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Clinton To Obama: Honor Promise That People Can Keep Coverage

If you haven't heard about it yet, President Clinton sounds off on all things Obamacare during a provocative video interview with OZY, an online magazine.

Right off the bat, Clinton affirms his support for the law, despite its problems. "The big lesson is that we're better off with this law than without it," he says.

Still, the rollout of the online insurance marketplaces has been botched, as is plain to see. But, Clinton says, the difficulties aren't all that different from the ones that plagued the Bush administration during the expansion of Medicare in 2005 to include drug coverage. "It was a disaster," Clinton says.

Or, as Julie Rovner recounted in a recent story, "Computers couldn't talk to each other properly. Seniors ended up on endless phone holds. It took several months to work out many of the kinks." But eventually they did get solved, and the benefit became quite popular.

There are other less tractable problems with the Affordable Care Act, however. Clinton points out that states that have decided against taking federal money to expand Medicaid have left many people who work but don't make much in a "bizarre circumstance." In those states, people with incomes less than the poverty line (or $11,490 for an individual) wouldn't qualify for subsidized insurance on the exchanges or Medicaid.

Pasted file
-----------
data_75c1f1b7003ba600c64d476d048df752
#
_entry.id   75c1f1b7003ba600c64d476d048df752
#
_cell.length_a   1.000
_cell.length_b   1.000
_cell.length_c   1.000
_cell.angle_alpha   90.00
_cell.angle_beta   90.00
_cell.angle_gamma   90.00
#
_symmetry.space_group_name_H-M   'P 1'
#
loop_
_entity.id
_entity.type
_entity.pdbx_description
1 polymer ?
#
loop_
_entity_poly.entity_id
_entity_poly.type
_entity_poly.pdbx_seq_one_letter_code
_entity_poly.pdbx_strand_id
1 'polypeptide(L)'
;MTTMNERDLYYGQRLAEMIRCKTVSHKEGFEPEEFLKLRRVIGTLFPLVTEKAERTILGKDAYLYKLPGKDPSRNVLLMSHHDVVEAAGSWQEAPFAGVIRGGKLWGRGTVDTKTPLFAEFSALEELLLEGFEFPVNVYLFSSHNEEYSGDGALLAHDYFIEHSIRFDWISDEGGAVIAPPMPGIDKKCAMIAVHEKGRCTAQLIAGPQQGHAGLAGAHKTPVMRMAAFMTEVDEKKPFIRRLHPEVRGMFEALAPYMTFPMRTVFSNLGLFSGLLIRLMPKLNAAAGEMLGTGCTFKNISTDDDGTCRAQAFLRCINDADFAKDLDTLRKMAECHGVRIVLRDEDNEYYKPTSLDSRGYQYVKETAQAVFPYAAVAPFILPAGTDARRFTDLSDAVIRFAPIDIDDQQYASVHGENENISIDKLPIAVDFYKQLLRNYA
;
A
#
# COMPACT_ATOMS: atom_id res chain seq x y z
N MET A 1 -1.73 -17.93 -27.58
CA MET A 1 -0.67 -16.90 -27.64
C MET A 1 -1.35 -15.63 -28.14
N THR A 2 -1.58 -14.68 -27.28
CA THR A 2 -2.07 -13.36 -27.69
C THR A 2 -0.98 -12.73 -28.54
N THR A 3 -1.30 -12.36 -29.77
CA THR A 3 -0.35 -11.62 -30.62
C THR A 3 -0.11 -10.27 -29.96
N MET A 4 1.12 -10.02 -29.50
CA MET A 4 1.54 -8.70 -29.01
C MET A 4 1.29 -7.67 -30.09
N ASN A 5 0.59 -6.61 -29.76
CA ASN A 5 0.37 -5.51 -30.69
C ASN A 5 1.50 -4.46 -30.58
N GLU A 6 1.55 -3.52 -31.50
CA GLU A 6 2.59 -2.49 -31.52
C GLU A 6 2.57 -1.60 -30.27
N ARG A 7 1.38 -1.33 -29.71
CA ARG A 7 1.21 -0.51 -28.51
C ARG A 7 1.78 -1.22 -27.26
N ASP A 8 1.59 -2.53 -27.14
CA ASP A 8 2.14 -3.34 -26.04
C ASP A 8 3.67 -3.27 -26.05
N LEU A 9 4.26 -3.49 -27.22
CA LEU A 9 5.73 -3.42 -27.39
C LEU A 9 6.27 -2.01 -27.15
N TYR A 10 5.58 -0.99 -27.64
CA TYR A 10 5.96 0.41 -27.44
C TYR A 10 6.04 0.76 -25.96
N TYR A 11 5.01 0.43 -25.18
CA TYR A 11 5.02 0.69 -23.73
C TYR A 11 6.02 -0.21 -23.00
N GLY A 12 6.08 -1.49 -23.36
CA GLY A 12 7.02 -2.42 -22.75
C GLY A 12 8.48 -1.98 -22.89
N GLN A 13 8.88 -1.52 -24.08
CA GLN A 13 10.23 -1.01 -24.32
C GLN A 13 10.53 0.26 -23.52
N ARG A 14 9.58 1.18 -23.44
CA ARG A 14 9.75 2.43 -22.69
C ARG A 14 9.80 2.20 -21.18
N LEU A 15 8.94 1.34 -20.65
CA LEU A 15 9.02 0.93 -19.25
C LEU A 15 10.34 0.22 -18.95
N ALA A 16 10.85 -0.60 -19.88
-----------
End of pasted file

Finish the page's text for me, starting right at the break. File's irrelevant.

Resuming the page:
Clinton winds up with a strong piece of advice for the administration about people who want to stick with the insurance coverage they have, even if it turns out not to be 100 percent in line with the Affordable Care Act's requirements. "I personally believe even if it takes a change to the law, the president should honor the commitment the federal government made to those people and let them keep what they got."

Copyright 2021 NPR. To see more, visit https://www.npr.org.

Scott Hensley edits stories about health, biomedical research and pharmaceuticals for NPR's Science desk. During the COVID-19 pandemic, he has led the desk's reporting on the development of vaccines against the coronavirus.